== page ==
Hundreds of coaches have used old adage that a professional season of hockey, baseball, or basketball is "a marathon, not a sprint". But this season the NHL may be a little different. With only 48 games due to the lockout instead of the customary 82, many NHL pundits have called this a season where "every game is going to be like a playoff game". That may be an exaggeration, but the simple math would indicate that each game will have more importance than usual. Predators coach Barry Trotz calls the upcoming year "not quite a sprint, but more like 1600 meters". The teams that can be sharp and effective out of the gate after a VERY brief training camp will have a leg up.
A theory I have discussed with hockey minds such as Stu Grimson and Terry Crisp (who played and coached respectively during the 1994-95 48 game season) is that perhaps because of hockey's randomness factor (or "puck luck" if you prefer) that the shorter season can increase the chances that a lesser team could make the playoffs and have a shot at the Stanley Cup. Weaknesses that would be exposed over 82 games could easier be overcome, or perhaps good teams have less time to overcome some bad luck in the injury department. While all these are plausible theories, I decided to take a look at the last three NHL seasons and see where things stood after the Predators had played 48 games. First let's look at the final standings from last season (pay attention to the West):
To refresh your memory, the Predators ended up with the 4 seed after a dramatic last day battle between Detroit and Chicago. There was a bunch of shuffling in seeds over the last few days if you recall. But what if the season ended after 48 games? Here is the standings board after Nashville had finished their 48th game in late January:
While not everybody had played the same amount of games at that time, the thing I noticed the most was that only ONE team that wasn't in the Top 8 at that stage of the season ended up there after the full 82. Ironically, it was the Phoenix Coyotes, who ended up bouncing the Preds in Round 2 (Sorry to bring that up). Young Colorado would have been the team to sneak into the postseason had the season ended that night. The Avs and the Minnesota Wild (who were 1 point behind them), both faded down the stretch after fast starts and ended up well out of the mix. The Predators had gotten their season in gear by that time after a VERY shaky first 20 games (thank you Pekka) and were well above the line in terms of the Top 8. So while the seeds shuffled around, there was hardly any fluctuation in the teams that were in after 48 and the teams who eventually made the playoffs.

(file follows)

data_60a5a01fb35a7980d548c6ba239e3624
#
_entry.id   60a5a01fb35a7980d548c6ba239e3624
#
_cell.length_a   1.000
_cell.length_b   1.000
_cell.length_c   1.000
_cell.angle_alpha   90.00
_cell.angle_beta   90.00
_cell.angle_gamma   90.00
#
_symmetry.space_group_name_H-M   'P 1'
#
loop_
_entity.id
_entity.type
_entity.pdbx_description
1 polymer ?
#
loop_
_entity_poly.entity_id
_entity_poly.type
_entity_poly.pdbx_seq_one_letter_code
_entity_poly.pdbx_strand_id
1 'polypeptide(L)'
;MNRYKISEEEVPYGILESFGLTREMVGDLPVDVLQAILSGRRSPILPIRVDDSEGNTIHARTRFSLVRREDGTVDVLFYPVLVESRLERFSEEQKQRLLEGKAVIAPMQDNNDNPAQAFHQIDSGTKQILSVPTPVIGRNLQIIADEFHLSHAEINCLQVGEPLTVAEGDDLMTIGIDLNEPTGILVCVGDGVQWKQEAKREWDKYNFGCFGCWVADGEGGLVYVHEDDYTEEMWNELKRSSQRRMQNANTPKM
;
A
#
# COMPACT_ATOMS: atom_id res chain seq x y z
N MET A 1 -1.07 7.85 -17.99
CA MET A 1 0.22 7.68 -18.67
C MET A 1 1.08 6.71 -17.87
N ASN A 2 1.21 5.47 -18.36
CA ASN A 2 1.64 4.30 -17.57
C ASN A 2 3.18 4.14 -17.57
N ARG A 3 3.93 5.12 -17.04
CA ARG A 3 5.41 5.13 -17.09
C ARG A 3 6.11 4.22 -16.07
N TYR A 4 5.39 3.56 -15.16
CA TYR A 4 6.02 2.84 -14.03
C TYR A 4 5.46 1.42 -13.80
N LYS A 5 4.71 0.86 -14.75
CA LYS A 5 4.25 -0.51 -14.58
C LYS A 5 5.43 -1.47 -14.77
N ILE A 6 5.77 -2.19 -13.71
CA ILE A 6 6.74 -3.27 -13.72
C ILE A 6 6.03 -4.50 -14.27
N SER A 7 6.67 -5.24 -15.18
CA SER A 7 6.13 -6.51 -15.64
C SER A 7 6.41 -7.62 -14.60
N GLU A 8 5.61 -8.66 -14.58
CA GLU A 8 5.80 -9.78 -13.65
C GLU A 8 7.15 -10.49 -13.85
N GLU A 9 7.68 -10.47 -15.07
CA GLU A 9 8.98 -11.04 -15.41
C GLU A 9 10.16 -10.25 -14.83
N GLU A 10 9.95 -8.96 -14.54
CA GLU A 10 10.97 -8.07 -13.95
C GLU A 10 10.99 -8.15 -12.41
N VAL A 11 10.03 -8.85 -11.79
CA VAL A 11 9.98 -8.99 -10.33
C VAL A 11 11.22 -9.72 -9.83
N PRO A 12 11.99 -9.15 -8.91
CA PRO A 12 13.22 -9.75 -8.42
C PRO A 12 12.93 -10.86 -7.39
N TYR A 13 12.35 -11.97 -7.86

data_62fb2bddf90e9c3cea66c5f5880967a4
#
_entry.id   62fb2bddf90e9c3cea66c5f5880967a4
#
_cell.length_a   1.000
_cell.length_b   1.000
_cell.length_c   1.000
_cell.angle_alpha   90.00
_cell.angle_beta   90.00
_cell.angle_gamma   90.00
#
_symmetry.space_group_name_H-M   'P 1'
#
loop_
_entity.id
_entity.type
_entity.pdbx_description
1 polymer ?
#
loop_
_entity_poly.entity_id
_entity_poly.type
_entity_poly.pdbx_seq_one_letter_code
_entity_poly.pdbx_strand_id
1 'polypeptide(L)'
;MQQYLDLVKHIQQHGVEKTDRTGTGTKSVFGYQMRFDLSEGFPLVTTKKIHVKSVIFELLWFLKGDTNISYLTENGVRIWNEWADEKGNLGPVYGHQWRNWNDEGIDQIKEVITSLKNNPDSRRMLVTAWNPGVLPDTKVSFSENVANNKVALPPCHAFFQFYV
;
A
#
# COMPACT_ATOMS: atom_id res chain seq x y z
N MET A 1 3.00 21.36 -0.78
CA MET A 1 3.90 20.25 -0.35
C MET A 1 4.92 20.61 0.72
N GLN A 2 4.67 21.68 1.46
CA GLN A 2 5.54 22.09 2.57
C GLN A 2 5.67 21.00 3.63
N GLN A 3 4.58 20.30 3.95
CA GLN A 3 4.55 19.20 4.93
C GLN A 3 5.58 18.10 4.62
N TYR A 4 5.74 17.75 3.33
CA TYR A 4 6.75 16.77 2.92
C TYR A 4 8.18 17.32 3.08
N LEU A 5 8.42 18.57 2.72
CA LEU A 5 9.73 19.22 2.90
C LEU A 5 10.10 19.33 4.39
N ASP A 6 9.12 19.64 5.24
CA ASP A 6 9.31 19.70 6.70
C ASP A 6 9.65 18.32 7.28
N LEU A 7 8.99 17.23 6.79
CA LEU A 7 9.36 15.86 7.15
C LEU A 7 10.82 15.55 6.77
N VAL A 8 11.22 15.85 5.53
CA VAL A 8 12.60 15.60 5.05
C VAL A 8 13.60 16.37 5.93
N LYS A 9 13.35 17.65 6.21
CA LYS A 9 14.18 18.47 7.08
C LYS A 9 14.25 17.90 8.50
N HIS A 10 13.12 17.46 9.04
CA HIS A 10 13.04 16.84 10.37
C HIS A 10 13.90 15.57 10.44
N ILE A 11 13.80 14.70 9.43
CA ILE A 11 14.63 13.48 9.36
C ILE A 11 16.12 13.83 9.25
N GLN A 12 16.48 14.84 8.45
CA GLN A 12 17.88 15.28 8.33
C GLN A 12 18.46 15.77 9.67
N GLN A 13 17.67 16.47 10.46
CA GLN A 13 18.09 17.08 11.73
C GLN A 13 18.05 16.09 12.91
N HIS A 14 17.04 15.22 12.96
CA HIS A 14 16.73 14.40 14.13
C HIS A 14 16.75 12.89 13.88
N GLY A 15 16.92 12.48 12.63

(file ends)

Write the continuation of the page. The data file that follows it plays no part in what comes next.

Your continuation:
Looking at the 2010-'11 and '09-'10 seasons, the story was essentially the same in the Western Conference. 7 of the 8 teams who were in the playoff positions after roughly 48 games made it to the playoffs. The LA Kings were the exception in 2011, moving from 12th to 7th. In 2010, it was the Red Wings, who went from being one point out of a spot all the way up to 5th with a strong finish. The Preds went from 4th in the West after 48 games to 5th by the end of the '10-'11 season, and from 4th to 7th in '09-'10.
SO WHAT DOES THIS ALL MEAN?
Who really knows? Hockey, like baseball, can have some maddening fluctuation for periods of time. Teams can be woefully outshot and out-chanced but still win with a hot goalie, a good bounce, and a timely big play. Your team may be healthy and play a series of teams who are suffering from a rash of injuries which leads to a winning streak. It usually evens out over 82 games-- even with the parity of the NHL. Will it even out over 48? The random factor will be heightened, but over the last 3 seasons in the West 86% of the teams who made the playoffs were able to separate themselves after roughly 48 games. With a few exceptions, the best teams are the best teams.
The biggest difference might be the degree of separation between the contenders and pretenders, especially with the "3 point games" which go to overtime. Shootouts and OT winners will be golden. Tiebreakers may come into play (remember what ROW's are?). And you can be certain that because of this there will be very few teams that are "out of it" and therefore "sellers" at the trade deadline in early April (keep this in mind as David Poile evaluates his young roster and searches for a veteran defenseman or skilled forward).
It's going to be a wild ride, but the bottom line is this: a playoff trip is going to have to be earned and will be no fluke-- even if it is a 1600 meter race.
PHOTO: Don McPeak-USA TODAY Sports